On September eleventh, 2001 I was in the airport lounge in Stockholm’s Arlanda Airport. As usual I had a book and a computer and was on a layover between some press appointments and the Virus Bulletin Conference, where I would be speaking for the first time.

There is already nothing that makes you more acutely aware of how AMERICAN you actually are than travel outside of the USA. Despite the continuing globalization of human culture, there is still perspective to be gained, on both what is unique about us, and what is universal.

Airports are noisy places, not just mechanically noisy from the aircraft and traffic, but people noisy. All of a sudden the airport went as quiet as a grave. I pulled my eyes up from the computer screen and saw something on a television there in the lounge that I will never forget. Everyone else was looking, too.

It was CNN (most airport lounges have TV’s tuned to news or business stations) and the caption at the bottom said AMERICA UNDER ATTACK! You all remember what the picture was.

I called my wife, Margaret, back in California–she was already awake and watching, and we tried to reason out what to do. “Where are you flying to, today?”, she asked. I replied that I was flying to Helsinki Finland for a couple of days of press, then on to Prague for the conference. “Oh, just go–” she said “It’s too cold for terrorists, there”

I am not making light of this, I was terrified to get on an airplane. Nobody inside the USA had to make such a choice, the airports were all shut down, but in the rest of the world, everyone held their breath, then soldiered on. In our most tragic moments, often something funny or touching will happen.

I had worked in the WTC a number of times, speaking at Priscilla Tate’s Technology Manager’s Forum. These events were held at a restaurant called WINDOWS ON THE WORLD, on the 109th floor of World Trade Center #1. One of my friends was an IT manager on the 87th floor. I knew a lot of other people in that neighborhood.

The flight to Finland was quiet. I neither read nor listened to an iPod, but just stared straight ahead, worried about my home, about my country, about the world in general. I didn’t sleep much that night, and the next day I took my first interview with Tero Lehto, an excellent IT reporter from Finland.  Then I flew on to Prague.

This had been a very busy year for me, and I was scheduled to be back and forth to Euroupe right up until the end of the year. My company just decided to keep me there until late October. This was the first time I ever spent more than a month outside the USA.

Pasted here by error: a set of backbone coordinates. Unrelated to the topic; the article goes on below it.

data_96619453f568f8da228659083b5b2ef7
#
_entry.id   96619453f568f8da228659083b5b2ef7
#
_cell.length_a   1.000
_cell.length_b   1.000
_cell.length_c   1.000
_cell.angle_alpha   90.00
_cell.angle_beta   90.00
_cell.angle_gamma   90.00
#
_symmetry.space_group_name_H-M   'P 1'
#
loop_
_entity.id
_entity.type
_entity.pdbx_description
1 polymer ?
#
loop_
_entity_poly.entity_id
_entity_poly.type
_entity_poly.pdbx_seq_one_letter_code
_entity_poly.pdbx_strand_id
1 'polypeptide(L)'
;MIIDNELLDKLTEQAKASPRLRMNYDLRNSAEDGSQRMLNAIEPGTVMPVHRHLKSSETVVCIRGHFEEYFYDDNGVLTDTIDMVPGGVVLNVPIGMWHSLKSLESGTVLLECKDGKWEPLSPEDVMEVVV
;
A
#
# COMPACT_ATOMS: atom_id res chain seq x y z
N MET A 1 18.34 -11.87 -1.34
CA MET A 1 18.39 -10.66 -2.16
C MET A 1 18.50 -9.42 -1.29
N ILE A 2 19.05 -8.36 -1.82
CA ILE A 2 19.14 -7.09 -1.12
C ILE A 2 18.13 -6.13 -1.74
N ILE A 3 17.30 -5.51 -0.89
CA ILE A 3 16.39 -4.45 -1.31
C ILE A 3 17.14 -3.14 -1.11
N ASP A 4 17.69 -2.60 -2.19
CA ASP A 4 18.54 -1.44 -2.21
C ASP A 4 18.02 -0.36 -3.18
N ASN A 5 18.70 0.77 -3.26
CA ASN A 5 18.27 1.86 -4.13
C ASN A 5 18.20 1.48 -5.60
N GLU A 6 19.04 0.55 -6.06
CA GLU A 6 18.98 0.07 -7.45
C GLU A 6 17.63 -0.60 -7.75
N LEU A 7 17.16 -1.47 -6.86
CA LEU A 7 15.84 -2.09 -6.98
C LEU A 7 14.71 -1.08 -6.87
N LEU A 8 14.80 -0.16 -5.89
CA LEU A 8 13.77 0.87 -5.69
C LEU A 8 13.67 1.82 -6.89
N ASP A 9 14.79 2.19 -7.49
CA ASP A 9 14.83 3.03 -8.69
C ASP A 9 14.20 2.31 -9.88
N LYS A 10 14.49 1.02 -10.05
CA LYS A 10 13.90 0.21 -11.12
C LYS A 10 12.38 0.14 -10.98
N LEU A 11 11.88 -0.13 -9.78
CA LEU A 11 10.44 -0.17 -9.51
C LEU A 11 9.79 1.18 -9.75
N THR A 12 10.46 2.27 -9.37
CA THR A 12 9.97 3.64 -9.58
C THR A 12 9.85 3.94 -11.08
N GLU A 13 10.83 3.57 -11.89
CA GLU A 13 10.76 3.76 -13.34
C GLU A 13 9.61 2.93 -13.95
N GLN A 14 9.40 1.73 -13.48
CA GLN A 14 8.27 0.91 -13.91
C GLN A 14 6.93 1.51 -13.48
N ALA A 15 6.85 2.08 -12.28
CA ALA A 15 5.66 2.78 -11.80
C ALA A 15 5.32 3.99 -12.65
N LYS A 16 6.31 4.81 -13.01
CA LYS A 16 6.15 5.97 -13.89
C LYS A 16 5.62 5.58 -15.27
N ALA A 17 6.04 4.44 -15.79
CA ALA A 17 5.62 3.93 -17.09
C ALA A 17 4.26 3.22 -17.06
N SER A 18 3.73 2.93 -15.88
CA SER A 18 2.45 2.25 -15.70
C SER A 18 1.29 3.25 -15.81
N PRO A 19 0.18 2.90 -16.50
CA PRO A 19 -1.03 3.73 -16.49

Up until 2001, the defining moment in my generation had been the assassination of President Kennedy. The two events share some attributes, including shock, sorrow and sadness. This event, however is still bringing us echoes in the news of every day.

When I finally did get back to the states, my event at the WTC had been cancelled. For some reason I had to stop in New York anyway. And it was grim. 9/11 froze time for months, making midtown Manhattan quiet and more heavily policed than any time in history. I ate alone in a restaurant on Times Square and the only cars you could see outside were police cars, not even a single yellow cab.

People’s reactions varied a lot. Some were ready to expect an all out attack on US soil, many called for immediate revenge. I am not sure if our response was the most effective or the most appropriate. I am glad that it wasn’t any worse. It can’t be repeated the same way, because things have changed. But even though the world has continued, and the USA has continued, we all still remember where we were that day.

Every country in human history has it’s tragedies. Terrorism is well known in Europe and South America and Africa and Asia. This is not an isolated incident and we do not live in an isolated world. We are warier than we used to be.

I pray for the souls lost on that day, and for peace in all the world. I flew yesterday to come home from a trip here in California, and as I passed through the TSA screening I was reminded just how much our lives have changed. My friend Rick Porter (who worked in WTC 1) was not in the tower that morning, he is still among the living. Priscilla Tate has moved her excellent forum to another location and it is still going strong. Air travel has become somewhat more burdensome all over the world.


David Perry

Huntington Beach, California

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